Red Rising by Pierce Brown Book Review
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Red Rising Book Review
Darrow was born into the red color class, the lowest of all colors. Called the pioneers of Mars their life's duty is to mine helium-3, a substance needed to terraform the surface of the planet. For hundreds of years, various clans of Reds have been mining and living a lie. The surface of Mars is complete and an entire society rests upon the pits and mines the Reds call home. The Golds, the highest in the society look down upon all colors and have allowed the lies to continue. Who better to do their dirty work than the Reds? When Darrow's wife is killed, he learns the truth of his life and promises revenge. But the Golds are superior in every way. From the implants in their brains to their reinforced bodies. And in order to infiltrate their ranks, Darrow must become a Gold. The pain he endures as his body is literally torn apart and put back together again will be nothing compared to what he must face in the Gold's academy. A place where betrayal and bloodshed go hand in hand, and through it, Darrow must not lose himself along the way.
Red Rising is an intense book. If you're familiar with the political oppression from The Hunger Games, take it to the next level. The Reds are kept in deplorable conditions and can be killed for simply singing the wrong songs. And the worst part is the way they must die. If you are sentenced to death you hang, but on Mars, there isn't enough gravity to snap your neck. You are forced to pull your loved ones by the feet and snap their necks. Most women also have to sell themselves for food and medicine in order for their families to survive.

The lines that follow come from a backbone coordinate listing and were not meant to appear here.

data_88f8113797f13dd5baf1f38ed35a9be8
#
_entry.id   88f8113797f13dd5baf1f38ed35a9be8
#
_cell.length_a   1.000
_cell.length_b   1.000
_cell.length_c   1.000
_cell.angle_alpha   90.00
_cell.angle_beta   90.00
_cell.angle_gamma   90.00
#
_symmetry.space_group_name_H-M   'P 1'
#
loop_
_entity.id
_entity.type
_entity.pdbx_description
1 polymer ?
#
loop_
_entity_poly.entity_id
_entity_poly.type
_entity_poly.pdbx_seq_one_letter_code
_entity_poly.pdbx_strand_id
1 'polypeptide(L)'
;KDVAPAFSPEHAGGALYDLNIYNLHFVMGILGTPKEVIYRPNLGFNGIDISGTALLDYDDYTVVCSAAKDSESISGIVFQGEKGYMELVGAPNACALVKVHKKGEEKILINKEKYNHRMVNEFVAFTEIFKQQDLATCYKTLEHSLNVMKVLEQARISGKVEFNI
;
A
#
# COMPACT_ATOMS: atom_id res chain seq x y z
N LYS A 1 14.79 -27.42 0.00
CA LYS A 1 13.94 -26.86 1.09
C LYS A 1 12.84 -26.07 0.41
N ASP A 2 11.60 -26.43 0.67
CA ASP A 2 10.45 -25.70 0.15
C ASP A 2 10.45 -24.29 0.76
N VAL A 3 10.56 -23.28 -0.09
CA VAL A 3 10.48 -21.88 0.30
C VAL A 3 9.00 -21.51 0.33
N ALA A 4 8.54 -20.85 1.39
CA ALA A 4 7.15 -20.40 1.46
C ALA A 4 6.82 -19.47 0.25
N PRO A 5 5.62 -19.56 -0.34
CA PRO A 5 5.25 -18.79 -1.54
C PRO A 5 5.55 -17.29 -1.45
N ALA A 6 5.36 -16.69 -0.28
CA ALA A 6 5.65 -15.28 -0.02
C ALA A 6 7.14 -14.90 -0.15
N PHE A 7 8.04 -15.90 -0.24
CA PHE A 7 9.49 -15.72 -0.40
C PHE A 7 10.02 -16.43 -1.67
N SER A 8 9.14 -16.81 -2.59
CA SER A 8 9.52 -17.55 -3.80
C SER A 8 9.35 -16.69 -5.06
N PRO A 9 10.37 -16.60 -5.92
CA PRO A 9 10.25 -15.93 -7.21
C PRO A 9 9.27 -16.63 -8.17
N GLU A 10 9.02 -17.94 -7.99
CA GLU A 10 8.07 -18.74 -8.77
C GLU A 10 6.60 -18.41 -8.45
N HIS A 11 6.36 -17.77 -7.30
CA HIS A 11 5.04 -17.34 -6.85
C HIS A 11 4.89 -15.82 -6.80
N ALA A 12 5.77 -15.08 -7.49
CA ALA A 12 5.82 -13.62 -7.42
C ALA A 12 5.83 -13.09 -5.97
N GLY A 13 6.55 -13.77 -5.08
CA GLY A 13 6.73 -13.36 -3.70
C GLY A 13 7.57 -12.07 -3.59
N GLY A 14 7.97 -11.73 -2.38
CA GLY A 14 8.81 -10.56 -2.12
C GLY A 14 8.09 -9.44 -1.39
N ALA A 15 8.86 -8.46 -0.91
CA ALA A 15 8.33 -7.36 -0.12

In order to strike back at their oppressors, Darrow must infiltrate the Golds. But doing so will cost him dearly. Make sure you have a strong stomach, or at least prepare yourself before reading this. The steps Darrow takes to go undercover is an excruciating read. And the cruelties that take place throughout the book may be a trigger. But none of the violence is overdone, or for shock value. It allows the reader to see who the Golds really are and just how far they are willing to go. You will come to hate them as much as Darrow by the end of the first book.
This was cleverly written, showing the lengths to which individuals will go to rise in power. And showing how internal battles can be just as hard to overcome as the physical. Darrow is a character entrusted with society’s future and he must carry its burden no matter the cost. There are sure to be many obstacles in his path, but the journey will be well worth the read.
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